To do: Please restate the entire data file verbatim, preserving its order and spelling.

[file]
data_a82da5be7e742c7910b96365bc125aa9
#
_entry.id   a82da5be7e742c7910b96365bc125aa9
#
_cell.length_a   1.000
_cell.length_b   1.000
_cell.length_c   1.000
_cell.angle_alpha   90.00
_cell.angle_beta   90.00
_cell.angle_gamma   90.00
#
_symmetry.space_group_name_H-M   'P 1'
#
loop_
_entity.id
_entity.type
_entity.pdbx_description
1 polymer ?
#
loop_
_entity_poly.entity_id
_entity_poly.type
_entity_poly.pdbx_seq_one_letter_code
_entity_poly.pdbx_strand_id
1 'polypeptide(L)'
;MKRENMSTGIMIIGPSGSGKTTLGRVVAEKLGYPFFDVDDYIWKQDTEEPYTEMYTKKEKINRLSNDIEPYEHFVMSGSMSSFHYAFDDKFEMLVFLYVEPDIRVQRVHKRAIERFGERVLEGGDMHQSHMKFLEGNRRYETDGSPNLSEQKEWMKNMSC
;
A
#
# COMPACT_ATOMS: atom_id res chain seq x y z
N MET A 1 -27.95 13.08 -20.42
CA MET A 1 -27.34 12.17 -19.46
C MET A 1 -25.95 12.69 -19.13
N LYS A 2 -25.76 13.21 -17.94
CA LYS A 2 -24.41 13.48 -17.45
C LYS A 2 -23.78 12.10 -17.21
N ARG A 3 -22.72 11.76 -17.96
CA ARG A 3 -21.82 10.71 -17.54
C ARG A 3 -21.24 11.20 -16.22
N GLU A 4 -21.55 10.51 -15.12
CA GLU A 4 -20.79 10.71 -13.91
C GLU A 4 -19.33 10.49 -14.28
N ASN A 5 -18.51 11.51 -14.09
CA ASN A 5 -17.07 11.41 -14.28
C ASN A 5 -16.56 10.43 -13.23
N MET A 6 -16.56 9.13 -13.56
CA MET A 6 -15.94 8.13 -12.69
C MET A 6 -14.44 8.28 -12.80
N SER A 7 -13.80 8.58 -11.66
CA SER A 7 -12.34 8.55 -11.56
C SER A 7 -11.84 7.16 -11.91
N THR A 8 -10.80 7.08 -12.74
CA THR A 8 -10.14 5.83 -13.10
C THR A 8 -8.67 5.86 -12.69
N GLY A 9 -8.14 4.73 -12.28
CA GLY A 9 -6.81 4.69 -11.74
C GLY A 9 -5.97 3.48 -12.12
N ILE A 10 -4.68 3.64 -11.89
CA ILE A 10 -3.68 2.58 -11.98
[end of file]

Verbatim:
data_a82da5be7e742c7910b96365bc125aa9
#
_entry.id   a82da5be7e742c7910b96365bc125aa9
#
_cell.length_a   1.000
_cell.length_b   1.000
_cell.length_c   1.000
_cell.angle_alpha   90.00
_cell.angle_beta   90.00
_cell.angle_gamma   90.00
#
_symmetry.space_group_name_H-M   'P 1'
#
loop_
_entity.id
_entity.type
_entity.pdbx_description
1 polymer ?
#
loop_
_entity_poly.entity_id
_entity_poly.type
_entity_poly.pdbx_seq_one_letter_code
_entity_poly.pdbx_strand_id
1 'polypeptide(L)'
;MKRENMSTGIMIIGPSGSGKTTLGRVVAEKLGYPFFDVDDYIWKQDTEEPYTEMYTKKEKINRLSNDIEPYEHFVMSGSMSSFHYAFDDKFEMLVFLYVEPDIRVQRVHKRAIERFGERVLEGGDMHQSHMKFLEGNRRYETDGSPNLSEQKEWMKNMSC
;
A
#
# COMPACT_ATOMS: atom_id res chain seq x y z
N MET A 1 -27.95 13.08 -20.42
CA MET A 1 -27.34 12.17 -19.46
C MET A 1 -25.95 12.69 -19.13
N LYS A 2 -25.76 13.21 -17.94
CA LYS A 2 -24.41 13.48 -17.45
C LYS A 2 -23.78 12.10 -17.21
N ARG A 3 -22.72 11.76 -17.96
CA ARG A 3 -21.82 10.71 -17.54
C ARG A 3 -21.24 11.20 -16.22
N GLU A 4 -21.55 10.51 -15.12
CA GLU A 4 -20.79 10.71 -13.91
C GLU A 4 -19.33 10.49 -14.28
N ASN A 5 -18.51 11.51 -14.09
CA ASN A 5 -17.07 11.41 -14.28
C ASN A 5 -16.56 10.43 -13.23
N MET A 6 -16.56 9.13 -13.56
CA MET A 6 -15.94 8.13 -12.69
C MET A 6 -14.44 8.28 -12.80
N SER A 7 -13.80 8.58 -11.66
CA SER A 7 -12.34 8.55 -11.56
C SER A 7 -11.84 7.16 -11.91
N THR A 8 -10.80 7.08 -12.74
CA THR A 8 -10.14 5.83 -13.10
C THR A 8 -8.67 5.86 -12.69
N GLY A 9 -8.14 4.73 -12.28
CA GLY A 9 -6.81 4.69 -11.74
C GLY A 9 -5.97 3.48 -12.12
N ILE A 10 -4.68 3.64 -11.89
CA ILE A 10 -3.68 2.58 -11.98